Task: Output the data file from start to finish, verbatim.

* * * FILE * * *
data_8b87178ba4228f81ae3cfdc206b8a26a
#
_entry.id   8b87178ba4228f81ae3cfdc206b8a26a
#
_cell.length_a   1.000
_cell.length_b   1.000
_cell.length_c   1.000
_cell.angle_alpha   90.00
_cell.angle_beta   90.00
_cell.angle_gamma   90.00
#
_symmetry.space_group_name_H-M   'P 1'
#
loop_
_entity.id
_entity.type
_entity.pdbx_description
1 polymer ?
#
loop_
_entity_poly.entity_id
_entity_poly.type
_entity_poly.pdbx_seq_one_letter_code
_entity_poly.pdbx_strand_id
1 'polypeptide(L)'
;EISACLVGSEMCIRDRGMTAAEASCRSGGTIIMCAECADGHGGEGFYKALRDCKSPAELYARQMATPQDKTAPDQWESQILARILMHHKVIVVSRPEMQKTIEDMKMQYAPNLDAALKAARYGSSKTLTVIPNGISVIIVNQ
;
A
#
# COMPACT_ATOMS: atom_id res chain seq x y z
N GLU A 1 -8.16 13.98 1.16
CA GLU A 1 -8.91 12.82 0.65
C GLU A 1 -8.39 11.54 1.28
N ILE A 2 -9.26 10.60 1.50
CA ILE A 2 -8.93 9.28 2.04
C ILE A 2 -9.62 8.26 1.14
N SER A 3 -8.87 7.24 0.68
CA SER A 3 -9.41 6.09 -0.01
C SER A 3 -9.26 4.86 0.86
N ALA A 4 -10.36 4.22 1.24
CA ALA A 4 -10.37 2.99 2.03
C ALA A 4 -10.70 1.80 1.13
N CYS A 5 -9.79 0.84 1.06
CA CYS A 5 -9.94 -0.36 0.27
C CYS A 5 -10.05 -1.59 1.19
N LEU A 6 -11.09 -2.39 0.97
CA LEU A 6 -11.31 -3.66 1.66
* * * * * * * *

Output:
data_8b87178ba4228f81ae3cfdc206b8a26a
#
_entry.id   8b87178ba4228f81ae3cfdc206b8a26a
#
_cell.length_a   1.000
_cell.length_b   1.000
_cell.length_c   1.000
_cell.angle_alpha   90.00
_cell.angle_beta   90.00
_cell.angle_gamma   90.00
#
_symmetry.space_group_name_H-M   'P 1'
#
loop_
_entity.id
_entity.type
_entity.pdbx_description
1 polymer ?
#
loop_
_entity_poly.entity_id
_entity_poly.type
_entity_poly.pdbx_seq_one_letter_code
_entity_poly.pdbx_strand_id
1 'polypeptide(L)'
;EISACLVGSEMCIRDRGMTAAEASCRSGGTIIMCAECADGHGGEGFYKALRDCKSPAELYARQMATPQDKTAPDQWESQILARILMHHKVIVVSRPEMQKTIEDMKMQYAPNLDAALKAARYGSSKTLTVIPNGISVIIVNQ
;
A
#
# COMPACT_ATOMS: atom_id res chain seq x y z
N GLU A 1 -8.16 13.98 1.16
CA GLU A 1 -8.91 12.82 0.65
C GLU A 1 -8.39 11.54 1.28
N ILE A 2 -9.26 10.60 1.50
CA ILE A 2 -8.93 9.28 2.04
C ILE A 2 -9.62 8.26 1.14
N SER A 3 -8.87 7.24 0.68
CA SER A 3 -9.41 6.09 -0.01
C SER A 3 -9.26 4.86 0.86
N ALA A 4 -10.36 4.22 1.24
CA ALA A 4 -10.37 2.99 2.03
C ALA A 4 -10.70 1.80 1.13
N CYS A 5 -9.79 0.84 1.06
CA CYS A 5 -9.94 -0.36 0.27
C CYS A 5 -10.05 -1.59 1.19
N LEU A 6 -11.09 -2.39 0.97
CA LEU A 6 -11.31 -3.66 1.66